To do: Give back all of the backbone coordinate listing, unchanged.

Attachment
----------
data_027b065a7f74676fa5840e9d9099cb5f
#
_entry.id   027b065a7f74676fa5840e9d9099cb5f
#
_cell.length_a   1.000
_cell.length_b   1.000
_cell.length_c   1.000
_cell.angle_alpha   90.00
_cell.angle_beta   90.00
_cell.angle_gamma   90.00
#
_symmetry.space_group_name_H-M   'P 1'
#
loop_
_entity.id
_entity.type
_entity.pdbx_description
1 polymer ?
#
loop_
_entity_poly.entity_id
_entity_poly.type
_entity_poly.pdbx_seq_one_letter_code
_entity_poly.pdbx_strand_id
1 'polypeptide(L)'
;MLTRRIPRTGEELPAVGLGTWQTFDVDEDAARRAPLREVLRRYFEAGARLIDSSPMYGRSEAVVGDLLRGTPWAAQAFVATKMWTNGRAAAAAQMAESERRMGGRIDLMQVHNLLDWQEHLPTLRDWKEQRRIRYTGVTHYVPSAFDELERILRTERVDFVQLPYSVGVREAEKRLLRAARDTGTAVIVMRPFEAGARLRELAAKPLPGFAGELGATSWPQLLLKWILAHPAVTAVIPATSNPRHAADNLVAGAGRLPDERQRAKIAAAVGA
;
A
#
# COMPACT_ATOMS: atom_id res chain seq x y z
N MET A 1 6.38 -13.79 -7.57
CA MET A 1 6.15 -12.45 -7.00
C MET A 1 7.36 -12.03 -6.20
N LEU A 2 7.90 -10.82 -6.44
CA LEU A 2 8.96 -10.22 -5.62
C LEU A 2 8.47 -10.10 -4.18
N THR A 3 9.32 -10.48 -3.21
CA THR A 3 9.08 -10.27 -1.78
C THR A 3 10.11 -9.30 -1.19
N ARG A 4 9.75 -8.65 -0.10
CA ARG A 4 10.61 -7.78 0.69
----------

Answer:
data_027b065a7f74676fa5840e9d9099cb5f
#
_entry.id   027b065a7f74676fa5840e9d9099cb5f
#
_cell.length_a   1.000
_cell.length_b   1.000
_cell.length_c   1.000
_cell.angle_alpha   90.00
_cell.angle_beta   90.00
_cell.angle_gamma   90.00
#
_symmetry.space_group_name_H-M   'P 1'
#
loop_
_entity.id
_entity.type
_entity.pdbx_description
1 polymer ?
#
loop_
_entity_poly.entity_id
_entity_poly.type
_entity_poly.pdbx_seq_one_letter_code
_entity_poly.pdbx_strand_id
1 'polypeptide(L)'
;MLTRRIPRTGEELPAVGLGTWQTFDVDEDAARRAPLREVLRRYFEAGARLIDSSPMYGRSEAVVGDLLRGTPWAAQAFVATKMWTNGRAAAAAQMAESERRMGGRIDLMQVHNLLDWQEHLPTLRDWKEQRRIRYTGVTHYVPSAFDELERILRTERVDFVQLPYSVGVREAEKRLLRAARDTGTAVIVMRPFEAGARLRELAAKPLPGFAGELGATSWPQLLLKWILAHPAVTAVIPATSNPRHAADNLVAGAGRLPDERQRAKIAAAVGA
;
A
#
# COMPACT_ATOMS: atom_id res chain seq x y z
N MET A 1 6.38 -13.79 -7.57
CA MET A 1 6.15 -12.45 -7.00
C MET A 1 7.36 -12.03 -6.20
N LEU A 2 7.90 -10.82 -6.44
CA LEU A 2 8.96 -10.22 -5.62
C LEU A 2 8.47 -10.10 -4.18
N THR A 3 9.32 -10.48 -3.21
CA THR A 3 9.08 -10.27 -1.78
C THR A 3 10.11 -9.30 -1.19
N ARG A 4 9.75 -8.65 -0.10
CA ARG A 4 10.61 -7.78 0.69